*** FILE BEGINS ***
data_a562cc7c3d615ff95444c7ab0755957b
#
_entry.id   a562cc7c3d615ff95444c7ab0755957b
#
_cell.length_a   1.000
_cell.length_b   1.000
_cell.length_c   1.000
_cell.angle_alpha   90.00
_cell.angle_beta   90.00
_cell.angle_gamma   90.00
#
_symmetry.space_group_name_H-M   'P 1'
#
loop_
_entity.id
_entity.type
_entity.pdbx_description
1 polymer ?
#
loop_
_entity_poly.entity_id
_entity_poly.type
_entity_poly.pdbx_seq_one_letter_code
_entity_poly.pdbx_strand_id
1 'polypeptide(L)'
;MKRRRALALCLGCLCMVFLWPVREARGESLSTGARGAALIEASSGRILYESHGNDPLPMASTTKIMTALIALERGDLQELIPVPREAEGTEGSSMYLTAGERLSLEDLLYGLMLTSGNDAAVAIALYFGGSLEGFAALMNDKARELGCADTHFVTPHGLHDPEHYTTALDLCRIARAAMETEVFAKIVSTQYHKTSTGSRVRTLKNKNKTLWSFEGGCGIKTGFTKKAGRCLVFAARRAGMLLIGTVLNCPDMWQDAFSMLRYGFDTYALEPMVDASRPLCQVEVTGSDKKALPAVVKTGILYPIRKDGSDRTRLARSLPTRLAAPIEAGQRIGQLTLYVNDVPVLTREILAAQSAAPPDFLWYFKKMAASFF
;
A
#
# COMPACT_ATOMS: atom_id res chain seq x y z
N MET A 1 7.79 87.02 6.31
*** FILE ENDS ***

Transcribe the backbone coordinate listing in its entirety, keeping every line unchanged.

data_a562cc7c3d615ff95444c7ab0755957b
#
_entry.id   a562cc7c3d615ff95444c7ab0755957b
#
_cell.length_a   1.000
_cell.length_b   1.000
_cell.length_c   1.000
_cell.angle_alpha   90.00
_cell.angle_beta   90.00
_cell.angle_gamma   90.00
#
_symmetry.space_group_name_H-M   'P 1'
#
loop_
_entity.id
_entity.type
_entity.pdbx_description
1 polymer ?
#
loop_
_entity_poly.entity_id
_entity_poly.type
_entity_poly.pdbx_seq_one_letter_code
_entity_poly.pdbx_strand_id
1 'polypeptide(L)'
;MKRRRALALCLGCLCMVFLWPVREARGESLSTGARGAALIEASSGRILYESHGNDPLPMASTTKIMTALIALERGDLQELIPVPREAEGTEGSSMYLTAGERLSLEDLLYGLMLTSGNDAAVAIALYFGGSLEGFAALMNDKARELGCADTHFVTPHGLHDPEHYTTALDLCRIARAAMETEVFAKIVSTQYHKTSTGSRVRTLKNKNKTLWSFEGGCGIKTGFTKKAGRCLVFAARRAGMLLIGTVLNCPDMWQDAFSMLRYGFDTYALEPMVDASRPLCQVEVTGSDKKALPAVVKTGILYPIRKDGSDRTRLARSLPTRLAAPIEAGQRIGQLTLYVNDVPVLTREILAAQSAAPPDFLWYFKKMAASFF
;
A
#
# COMPACT_ATOMS: atom_id res chain seq x y z
N MET A 1 7.79 87.02 6.31